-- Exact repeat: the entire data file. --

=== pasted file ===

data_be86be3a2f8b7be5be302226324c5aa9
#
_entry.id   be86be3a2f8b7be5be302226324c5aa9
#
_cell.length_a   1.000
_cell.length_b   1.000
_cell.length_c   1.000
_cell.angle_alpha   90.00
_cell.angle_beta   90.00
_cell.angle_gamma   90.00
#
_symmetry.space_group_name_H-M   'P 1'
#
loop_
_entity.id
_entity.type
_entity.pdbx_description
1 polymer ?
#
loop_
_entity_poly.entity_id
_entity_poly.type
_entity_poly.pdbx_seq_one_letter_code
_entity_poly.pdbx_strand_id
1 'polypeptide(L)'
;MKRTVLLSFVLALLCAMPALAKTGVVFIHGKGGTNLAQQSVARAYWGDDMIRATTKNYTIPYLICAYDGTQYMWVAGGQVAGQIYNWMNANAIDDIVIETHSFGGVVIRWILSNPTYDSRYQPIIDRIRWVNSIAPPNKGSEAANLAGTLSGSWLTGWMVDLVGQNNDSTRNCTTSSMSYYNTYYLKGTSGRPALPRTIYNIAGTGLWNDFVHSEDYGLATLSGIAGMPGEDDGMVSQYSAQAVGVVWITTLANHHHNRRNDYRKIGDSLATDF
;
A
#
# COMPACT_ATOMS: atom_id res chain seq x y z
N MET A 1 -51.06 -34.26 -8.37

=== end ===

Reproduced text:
data_be86be3a2f8b7be5be302226324c5aa9
#
_entry.id   be86be3a2f8b7be5be302226324c5aa9
#
_cell.length_a   1.000
_cell.length_b   1.000
_cell.length_c   1.000
_cell.angle_alpha   90.00
_cell.angle_beta   90.00
_cell.angle_gamma   90.00
#
_symmetry.space_group_name_H-M   'P 1'
#
loop_
_entity.id
_entity.type
_entity.pdbx_description
1 polymer ?
#
loop_
_entity_poly.entity_id
_entity_poly.type
_entity_poly.pdbx_seq_one_letter_code
_entity_poly.pdbx_strand_id
1 'polypeptide(L)'
;MKRTVLLSFVLALLCAMPALAKTGVVFIHGKGGTNLAQQSVARAYWGDDMIRATTKNYTIPYLICAYDGTQYMWVAGGQVAGQIYNWMNANAIDDIVIETHSFGGVVIRWILSNPTYDSRYQPIIDRIRWVNSIAPPNKGSEAANLAGTLSGSWLTGWMVDLVGQNNDSTRNCTTSSMSYYNTYYLKGTSGRPALPRTIYNIAGTGLWNDFVHSEDYGLATLSGIAGMPGEDDGMVSQYSAQAVGVVWITTLANHHHNRRNDYRKIGDSLATDF
;
A
#
# COMPACT_ATOMS: atom_id res chain seq x y z
N MET A 1 -51.06 -34.26 -8.37